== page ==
North Korea, since the start of the coronavirus pandemic, has claimed repeatedly to have zero coronavirus cases. But at the same time, reports of late have stated that North Korea seems to have no coronavirus vaccine strategy at all.
Voice of America (VOA) reported last week that UN-affiliated organization COVID-19 Vaccines Global Access (COVAX) had been scheduled to deliver 1.7 million doses of the AstraZeneca vaccine to North Korea in March, but that talks “stalled” with the Kim regime on those deliveries.
“If the [Democratic People’s Republic of Korea (DPRK)] had been swift with the paperwork, they would have gotten some vaccines. It’s hard to say how much, but if they complied with the request from [the Global Alliance for Vaccines (GAVI)] we would be well underway now,” a “source familiar with the talks” told VOA.
However, a new report says that North Korea may be in line to get more vaccines, also from COVAX.
According to NK News, which cited World Health Organization officials, COVAX has offered about three million doses of the Sinovac vaccine to North Korea, in addition to the 1.7 million AstraZeneca doses that remain in limbo.
The Korea Herald reported the same thing this week about the Sinovac shots. That report added that it “remains to be seen” whether the North Korean regime will accept the shots from COVAX.
“We are still waiting for the DPRK’s response to this offer,” Edwin Salvador, head of the World Health Organization office in Pyongyang, said, per Radio Free Asia. “DPRK has already developed the national vaccine deployment plan and a technical assistance plan for its rollout has also been developed.”
The Gavi Alliance has said that it is in talks with North Korea operating in the country.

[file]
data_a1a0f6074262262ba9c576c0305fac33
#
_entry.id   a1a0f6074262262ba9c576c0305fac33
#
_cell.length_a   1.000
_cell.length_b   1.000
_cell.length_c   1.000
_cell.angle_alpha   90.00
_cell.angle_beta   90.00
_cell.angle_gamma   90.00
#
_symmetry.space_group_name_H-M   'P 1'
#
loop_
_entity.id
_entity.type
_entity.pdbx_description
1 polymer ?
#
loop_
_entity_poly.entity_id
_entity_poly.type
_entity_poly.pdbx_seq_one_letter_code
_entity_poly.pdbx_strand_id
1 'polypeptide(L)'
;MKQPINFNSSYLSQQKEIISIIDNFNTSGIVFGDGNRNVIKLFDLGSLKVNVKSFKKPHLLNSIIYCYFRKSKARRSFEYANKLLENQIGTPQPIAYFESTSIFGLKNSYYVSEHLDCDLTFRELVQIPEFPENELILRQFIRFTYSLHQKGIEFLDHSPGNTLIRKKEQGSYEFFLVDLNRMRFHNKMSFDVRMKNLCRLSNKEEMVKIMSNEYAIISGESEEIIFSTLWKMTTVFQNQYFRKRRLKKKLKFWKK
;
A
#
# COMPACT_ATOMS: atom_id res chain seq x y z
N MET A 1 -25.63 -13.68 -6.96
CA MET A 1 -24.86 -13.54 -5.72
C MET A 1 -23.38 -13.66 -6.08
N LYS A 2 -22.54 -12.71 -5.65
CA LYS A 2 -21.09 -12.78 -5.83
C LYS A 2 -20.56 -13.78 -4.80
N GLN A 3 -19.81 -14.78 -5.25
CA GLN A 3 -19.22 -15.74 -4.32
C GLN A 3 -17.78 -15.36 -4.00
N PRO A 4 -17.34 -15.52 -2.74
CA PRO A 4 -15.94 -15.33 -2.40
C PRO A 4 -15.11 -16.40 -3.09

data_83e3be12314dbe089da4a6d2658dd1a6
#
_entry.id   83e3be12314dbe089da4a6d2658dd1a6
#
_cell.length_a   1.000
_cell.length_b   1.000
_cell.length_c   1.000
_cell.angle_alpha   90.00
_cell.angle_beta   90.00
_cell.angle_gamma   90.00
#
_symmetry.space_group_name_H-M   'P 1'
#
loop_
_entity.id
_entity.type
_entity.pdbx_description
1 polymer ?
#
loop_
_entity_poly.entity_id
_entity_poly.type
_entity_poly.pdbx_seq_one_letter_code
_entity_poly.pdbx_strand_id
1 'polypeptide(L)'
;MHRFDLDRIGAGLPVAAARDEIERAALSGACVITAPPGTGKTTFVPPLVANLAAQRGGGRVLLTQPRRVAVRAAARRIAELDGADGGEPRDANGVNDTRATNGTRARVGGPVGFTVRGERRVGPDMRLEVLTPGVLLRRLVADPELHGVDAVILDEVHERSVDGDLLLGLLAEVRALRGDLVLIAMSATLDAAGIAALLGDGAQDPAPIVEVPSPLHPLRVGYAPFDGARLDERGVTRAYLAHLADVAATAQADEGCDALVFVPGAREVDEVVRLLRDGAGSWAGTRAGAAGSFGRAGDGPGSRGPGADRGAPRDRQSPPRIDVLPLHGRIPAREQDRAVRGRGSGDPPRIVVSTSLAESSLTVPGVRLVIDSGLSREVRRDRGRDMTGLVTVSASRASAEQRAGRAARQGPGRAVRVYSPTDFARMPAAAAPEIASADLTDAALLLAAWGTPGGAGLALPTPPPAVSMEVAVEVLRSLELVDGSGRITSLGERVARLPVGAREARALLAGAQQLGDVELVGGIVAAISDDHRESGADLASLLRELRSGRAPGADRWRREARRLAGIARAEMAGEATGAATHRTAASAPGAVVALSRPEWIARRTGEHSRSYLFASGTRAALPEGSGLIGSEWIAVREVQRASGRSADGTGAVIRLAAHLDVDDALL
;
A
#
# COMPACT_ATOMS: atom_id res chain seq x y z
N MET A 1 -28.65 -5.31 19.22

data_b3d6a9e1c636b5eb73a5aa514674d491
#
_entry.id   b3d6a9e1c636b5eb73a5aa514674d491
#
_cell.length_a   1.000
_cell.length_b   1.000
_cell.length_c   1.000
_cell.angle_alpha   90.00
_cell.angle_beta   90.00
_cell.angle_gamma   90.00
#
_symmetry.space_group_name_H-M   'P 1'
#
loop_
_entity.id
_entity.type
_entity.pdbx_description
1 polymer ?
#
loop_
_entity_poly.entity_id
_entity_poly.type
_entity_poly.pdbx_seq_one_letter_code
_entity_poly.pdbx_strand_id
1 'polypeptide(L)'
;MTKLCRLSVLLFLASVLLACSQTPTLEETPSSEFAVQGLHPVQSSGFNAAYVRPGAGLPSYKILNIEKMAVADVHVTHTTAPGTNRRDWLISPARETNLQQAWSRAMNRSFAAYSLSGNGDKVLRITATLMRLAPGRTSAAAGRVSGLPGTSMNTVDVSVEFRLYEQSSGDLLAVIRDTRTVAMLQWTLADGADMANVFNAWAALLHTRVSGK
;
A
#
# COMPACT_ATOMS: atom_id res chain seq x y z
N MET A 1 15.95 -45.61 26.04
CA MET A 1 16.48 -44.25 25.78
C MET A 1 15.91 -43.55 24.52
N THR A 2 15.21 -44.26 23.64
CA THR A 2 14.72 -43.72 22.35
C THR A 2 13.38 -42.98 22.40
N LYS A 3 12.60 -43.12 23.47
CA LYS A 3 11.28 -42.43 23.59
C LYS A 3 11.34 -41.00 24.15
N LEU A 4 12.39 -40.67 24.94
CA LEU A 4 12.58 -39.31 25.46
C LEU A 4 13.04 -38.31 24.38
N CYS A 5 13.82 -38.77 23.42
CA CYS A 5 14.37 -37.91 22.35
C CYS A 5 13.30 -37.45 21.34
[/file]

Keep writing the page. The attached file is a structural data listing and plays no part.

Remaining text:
The Sinovac vaccine, also known as the Sinovac-CoronaVac, was developed by the Chinese firm Sinovac Biotech.
“Vaccination is recommended for persons with comorbidities that have been identified as increasing the risk of severe COVID-19, including obesity, cardiovascular disease, and respiratory disease,” the World Health Organization says of the Sinovac vaccine on its website.
“The vaccine can be offered to people who have had COVID-19 in the past. Available data shows that symptomatic reinfection is unlikely in these persons for up to six months after natural infection. Consequently, they may choose to delay vaccination to nearer the end of this period, especially when vaccine supply is limited. In settings where variants of concerns with evidence of immune escape are circulating earlier immunization after infection may be advisable.”
According to Reuters, which cited the Lancet, the Sinovac vaccine has led to a higher risk of Bell's Palsy.
"The beneficial and protective effects of the inactivated COVID-19 vaccine far outweigh the risk of this generally self-limiting adverse event," the study said.
Stephen Silver, a technology writer for The National Interest, is a journalist, essayist, and film critic, who is also a contributor to The Philadelphia Inquirer, Philly Voice, Philadelphia Weekly, the Jewish Telegraphic Agency, Living Life Fearless, Backstage magazine, Broad Street Review and Splice Today. The co-founder of the Philadelphia Film Critics Circle, Stephen lives in suburban Philadelphia with his wife and two sons. Follow him on Twitter at @StephenSilver.